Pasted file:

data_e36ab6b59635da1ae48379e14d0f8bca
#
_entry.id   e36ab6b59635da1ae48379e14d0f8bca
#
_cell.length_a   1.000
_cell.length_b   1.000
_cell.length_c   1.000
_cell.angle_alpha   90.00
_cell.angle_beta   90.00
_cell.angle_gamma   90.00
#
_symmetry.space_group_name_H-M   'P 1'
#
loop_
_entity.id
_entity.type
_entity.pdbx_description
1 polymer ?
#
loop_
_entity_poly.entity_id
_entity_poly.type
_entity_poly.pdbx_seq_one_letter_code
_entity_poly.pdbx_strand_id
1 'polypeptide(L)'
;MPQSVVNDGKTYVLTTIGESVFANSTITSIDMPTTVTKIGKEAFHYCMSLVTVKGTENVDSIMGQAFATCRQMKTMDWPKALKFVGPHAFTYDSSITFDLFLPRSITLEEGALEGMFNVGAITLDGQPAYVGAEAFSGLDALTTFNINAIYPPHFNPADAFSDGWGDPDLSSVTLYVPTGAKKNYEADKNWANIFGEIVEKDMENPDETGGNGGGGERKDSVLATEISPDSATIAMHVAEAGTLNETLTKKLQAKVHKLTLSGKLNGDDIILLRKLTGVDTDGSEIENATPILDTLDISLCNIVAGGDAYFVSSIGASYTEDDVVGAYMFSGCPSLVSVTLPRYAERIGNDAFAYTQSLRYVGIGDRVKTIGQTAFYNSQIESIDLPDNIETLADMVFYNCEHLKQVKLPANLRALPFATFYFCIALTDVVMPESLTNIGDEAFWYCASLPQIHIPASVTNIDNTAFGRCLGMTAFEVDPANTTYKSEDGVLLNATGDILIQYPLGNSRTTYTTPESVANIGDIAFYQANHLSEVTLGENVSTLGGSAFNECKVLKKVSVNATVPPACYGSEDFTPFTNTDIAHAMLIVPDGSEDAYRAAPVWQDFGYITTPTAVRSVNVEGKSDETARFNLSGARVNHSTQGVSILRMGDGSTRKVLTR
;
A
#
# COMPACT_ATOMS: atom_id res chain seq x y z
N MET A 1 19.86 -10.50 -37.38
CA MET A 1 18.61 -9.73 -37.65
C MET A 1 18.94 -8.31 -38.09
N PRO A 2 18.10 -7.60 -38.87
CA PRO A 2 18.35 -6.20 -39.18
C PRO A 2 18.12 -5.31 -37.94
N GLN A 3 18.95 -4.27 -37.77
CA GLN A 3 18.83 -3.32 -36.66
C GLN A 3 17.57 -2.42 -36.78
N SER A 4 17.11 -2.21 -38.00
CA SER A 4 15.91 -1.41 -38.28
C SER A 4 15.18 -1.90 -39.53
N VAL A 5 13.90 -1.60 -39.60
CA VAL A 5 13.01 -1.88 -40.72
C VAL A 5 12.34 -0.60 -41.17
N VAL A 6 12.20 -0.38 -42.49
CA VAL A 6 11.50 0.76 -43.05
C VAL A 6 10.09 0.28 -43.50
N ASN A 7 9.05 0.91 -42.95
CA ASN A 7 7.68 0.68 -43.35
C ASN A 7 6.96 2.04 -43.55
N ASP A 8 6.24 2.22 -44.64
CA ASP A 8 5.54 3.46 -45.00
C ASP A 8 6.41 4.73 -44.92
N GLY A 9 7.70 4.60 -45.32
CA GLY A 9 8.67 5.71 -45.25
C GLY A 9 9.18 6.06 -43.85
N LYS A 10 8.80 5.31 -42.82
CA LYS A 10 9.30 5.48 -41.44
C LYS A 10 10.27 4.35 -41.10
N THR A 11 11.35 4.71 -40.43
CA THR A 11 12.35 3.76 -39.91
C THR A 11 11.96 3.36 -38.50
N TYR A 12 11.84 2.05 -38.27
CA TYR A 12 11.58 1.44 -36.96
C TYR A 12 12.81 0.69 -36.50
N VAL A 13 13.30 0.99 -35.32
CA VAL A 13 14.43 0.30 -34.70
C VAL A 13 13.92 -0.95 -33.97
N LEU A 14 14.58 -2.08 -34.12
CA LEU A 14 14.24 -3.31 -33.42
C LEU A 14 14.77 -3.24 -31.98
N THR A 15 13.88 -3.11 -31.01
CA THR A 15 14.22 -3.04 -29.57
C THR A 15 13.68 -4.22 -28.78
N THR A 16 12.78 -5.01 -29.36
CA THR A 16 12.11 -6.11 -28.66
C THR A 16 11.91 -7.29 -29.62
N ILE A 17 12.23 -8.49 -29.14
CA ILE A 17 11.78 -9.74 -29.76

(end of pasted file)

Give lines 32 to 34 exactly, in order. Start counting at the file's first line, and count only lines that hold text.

CA MET A 1 18.61 -9.73 -37.65
C MET A 1 18.94 -8.31 -38.09
N PRO A 2 18.10 -7.60 -38.87